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Chapter 3.19: How to invest in ELSS?

Summary:

  • Investing in an equity-linked saving scheme (ELSS) is similar to buying other mutual funds.
  • It is important to choose the ELSS that suits you the most.
  • Once you have invested in an ELSS, you should stay invested for longer than the three-year lock-in period.

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How to invest in ELSS

Investing in an equity-linked savings scheme (ELSS) is a simple process. You can do it on your own or contact your broker.

You can buy ELSS the same way you buy other mutual fund products.

(Read more: How to buy and sell mutual funds)

Here is a step-by-step guide.

Step 1: Figure out who will buy the mutual fund for you. There are three choices.

a. Use your demat or trading account to place an order.

b. Ask your broker to buy on your behalf.

c. Buy from the asset management company (AMC) or the bank that sells mutual funds.

It is helpful if you buy the ELSS from a brokerage house like Kotak Securities. First, you will save time by doing less paperwork. Second, the brokerage can give you valuable tips in choosing the fund which suits you the most.

Step 2: Get a demat account. For this you can contact a depository participant (DP). They will provide you an account opening form. Fill this up and submit proof of identity like photographs and photocopies of documents. You will then need to sign an agreement with the DP, following which you will get an account number. All your purchases and investments will be carried out through this account. You can open as many demat accounts as you need.

Step 3: Once the demat account is opened, you can go to the ‘Mutual Funds’ section of your brokerage’s homepage. Log in and click on ‘Place order’. Do call your broker if you need help with this.

Step 4: Select the name of the ELSS. Be careful what you choose as there are several ELSSs available in the market.

Step 5: Specify the amount you wish to invest in the ELSS. Here you have two choices. You can either opt for a systematic investment plan (SIP) specifying how much you would like to invest in a month. Or, you can choose a lump sum investment where you make the investment in one go. (Read more: What is an SIP?)

Step 6: In case of a dividend scheme, select one of the two dividend options—payout or reinvestment. If you select the payout option, the mutual fund’s dividends will get credited to your bank account. The reinvestment option allows the amount to be used to buy extra units of the scheme. In this case, you will not get the dividends credited to your bank account. Select the former if you want a secondary source of income. The reinvestment option helps you increase the size of your holdings and increases returns. (Read more: Ways to buy mutual funds)

Choosing the right ELSS

When you start looking for an ELSS to invest in, you will be met with a plethora of choices. Almost all the 45-odd fund houses have one or more ELSSs in their bouquet.

Choosing a fund that matches your risk profile is the most difficult part. You have to understand the investment pattern that a particular ELSS has adopted. There is a small catch here. Like other mutual fund schemes, ELSS as a category does not specify where it is investing. Their investments could be in large-cap, mid–cap, multi-cap, or even in small caps. But most ELSS schemes adopt a balanced approach that is tuned to market conditions. Here are a few tricks that might help you in choosing the right ELSS.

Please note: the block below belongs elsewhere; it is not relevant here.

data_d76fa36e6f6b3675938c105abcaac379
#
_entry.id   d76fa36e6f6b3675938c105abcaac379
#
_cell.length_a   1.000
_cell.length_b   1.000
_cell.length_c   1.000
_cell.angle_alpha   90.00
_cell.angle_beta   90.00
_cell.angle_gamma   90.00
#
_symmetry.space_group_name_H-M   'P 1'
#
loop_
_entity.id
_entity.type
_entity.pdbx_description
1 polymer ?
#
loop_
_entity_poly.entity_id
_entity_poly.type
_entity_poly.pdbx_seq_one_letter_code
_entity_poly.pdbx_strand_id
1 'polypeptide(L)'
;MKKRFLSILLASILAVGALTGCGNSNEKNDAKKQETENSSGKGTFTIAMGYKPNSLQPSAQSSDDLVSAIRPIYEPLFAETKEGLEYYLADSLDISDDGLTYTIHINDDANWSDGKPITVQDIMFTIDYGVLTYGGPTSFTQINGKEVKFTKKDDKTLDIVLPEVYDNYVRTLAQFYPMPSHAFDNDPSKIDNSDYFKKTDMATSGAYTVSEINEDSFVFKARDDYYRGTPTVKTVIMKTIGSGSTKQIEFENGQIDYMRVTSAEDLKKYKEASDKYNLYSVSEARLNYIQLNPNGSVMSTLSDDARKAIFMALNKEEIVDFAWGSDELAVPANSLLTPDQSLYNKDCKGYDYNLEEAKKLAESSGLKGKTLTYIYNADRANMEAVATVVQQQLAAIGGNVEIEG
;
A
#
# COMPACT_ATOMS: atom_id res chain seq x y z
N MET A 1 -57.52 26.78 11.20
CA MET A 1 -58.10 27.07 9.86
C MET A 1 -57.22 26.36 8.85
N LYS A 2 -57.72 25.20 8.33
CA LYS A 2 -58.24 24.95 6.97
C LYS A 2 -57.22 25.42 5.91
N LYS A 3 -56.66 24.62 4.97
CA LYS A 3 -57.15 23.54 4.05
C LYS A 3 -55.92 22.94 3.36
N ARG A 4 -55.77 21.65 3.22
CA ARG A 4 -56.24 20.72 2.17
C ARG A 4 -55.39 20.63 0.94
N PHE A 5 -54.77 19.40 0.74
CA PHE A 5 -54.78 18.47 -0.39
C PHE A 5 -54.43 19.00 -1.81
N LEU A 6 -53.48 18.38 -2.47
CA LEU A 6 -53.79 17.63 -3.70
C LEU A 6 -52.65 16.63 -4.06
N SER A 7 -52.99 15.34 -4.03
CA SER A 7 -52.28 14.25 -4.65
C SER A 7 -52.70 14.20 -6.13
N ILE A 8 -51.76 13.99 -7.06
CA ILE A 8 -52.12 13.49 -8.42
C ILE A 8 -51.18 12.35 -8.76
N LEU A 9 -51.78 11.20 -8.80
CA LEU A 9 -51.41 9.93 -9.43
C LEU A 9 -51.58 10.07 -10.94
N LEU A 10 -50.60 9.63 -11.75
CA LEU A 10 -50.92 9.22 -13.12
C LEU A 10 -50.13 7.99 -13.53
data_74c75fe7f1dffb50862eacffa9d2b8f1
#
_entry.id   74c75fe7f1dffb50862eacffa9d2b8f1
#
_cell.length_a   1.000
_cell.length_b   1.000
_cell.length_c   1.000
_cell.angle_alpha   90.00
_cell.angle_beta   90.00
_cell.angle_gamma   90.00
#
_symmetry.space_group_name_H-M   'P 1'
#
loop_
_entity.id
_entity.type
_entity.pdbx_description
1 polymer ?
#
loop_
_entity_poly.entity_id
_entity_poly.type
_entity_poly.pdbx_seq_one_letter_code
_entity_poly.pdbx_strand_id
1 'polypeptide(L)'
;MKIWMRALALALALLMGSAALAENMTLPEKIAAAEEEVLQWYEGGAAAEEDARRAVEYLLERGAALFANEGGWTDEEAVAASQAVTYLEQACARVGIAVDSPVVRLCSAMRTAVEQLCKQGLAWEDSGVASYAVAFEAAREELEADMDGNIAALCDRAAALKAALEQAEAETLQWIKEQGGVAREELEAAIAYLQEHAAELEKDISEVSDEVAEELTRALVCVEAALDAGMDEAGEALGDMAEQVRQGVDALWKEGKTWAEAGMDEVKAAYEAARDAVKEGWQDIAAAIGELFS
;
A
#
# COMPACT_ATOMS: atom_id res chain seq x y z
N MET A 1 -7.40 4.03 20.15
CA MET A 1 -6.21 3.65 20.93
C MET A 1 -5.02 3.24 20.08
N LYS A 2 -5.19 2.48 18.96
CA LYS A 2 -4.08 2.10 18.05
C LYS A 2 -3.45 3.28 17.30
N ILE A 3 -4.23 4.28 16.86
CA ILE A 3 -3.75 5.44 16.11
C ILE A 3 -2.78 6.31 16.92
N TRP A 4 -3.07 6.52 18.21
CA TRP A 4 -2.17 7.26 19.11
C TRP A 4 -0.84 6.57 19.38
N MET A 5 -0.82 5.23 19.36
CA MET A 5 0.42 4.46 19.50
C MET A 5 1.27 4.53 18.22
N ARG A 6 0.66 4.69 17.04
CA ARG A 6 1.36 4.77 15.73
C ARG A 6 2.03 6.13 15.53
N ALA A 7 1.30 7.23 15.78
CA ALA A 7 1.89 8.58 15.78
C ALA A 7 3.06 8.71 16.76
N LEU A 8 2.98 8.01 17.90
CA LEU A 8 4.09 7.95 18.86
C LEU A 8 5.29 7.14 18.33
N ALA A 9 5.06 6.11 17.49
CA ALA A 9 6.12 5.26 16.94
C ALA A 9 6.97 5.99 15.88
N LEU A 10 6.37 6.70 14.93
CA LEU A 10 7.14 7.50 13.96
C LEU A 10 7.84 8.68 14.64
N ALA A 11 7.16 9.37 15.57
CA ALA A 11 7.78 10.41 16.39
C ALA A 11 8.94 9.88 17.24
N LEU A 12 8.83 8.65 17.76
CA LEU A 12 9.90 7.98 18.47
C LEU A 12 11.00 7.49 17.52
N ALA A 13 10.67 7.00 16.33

1. Match your risk profile with the fund’s investment pattern.

2. Do not rely on the performance of the fund alone. It may not work for you.

For example, an ELSS could have an overexposure in mid-caps. This could become risky during a bearish phase in the market. Your risk profile may not stomach such volatility. In that case, you should not opt for that particular scheme even if it may have fared well in the past.

3. Consider the expense ratio before selecting the ELSS. Expense ratio is the annual fee that all mutual funds charge investors. If the expense ratio is high, the returns will take a hit.

4. Restrict the number of ELSS in your portfolio. Moreover, apart from ELSS, you are also likely to have diversified equity funds. There is no point in having more of the same as it may lead to an overlap.

5. For those who have already invested in ELSS, it is worth running a check on the performance of the funds in the portfolio. Once the minimum lock-in period of three years is over and if the fund is not doing too well, it is time to get out of it.

6. ELSS are excellent wealth creators in the long term. If a fund is doing well and even if the minimum lock-in period is over, stay invested in it as long as you can.

(Read more: How to choose a mutual fund scheme?)

Bottom-line

ELSS schemes reduce your tax burden by up to Rs 1,50,000 in a year. From 2018, returns from ELSS will attract a 10% tax if the capital gain is more than Rs 1 lakh. Together with the lowest lock-in period and potential to give highest returns among its peers in the 80C basket, ELSS is the clear favourite among investors. Investing in ELSS is simple. You can set aside as little as Rs 500 every month to begin an SIP to start investing in ELSS.

WHAT NEXT?

We are almost at the end. Before you start investing in mutual funds, there are a few more important points to keep in mind like taxation. This can affect your total financial returns. To know about these factors, Click here

Why Capital gains report?
  • Snapshot of profit/loss
  • Reflects performance of your portfolio
  • Helps compute taxes
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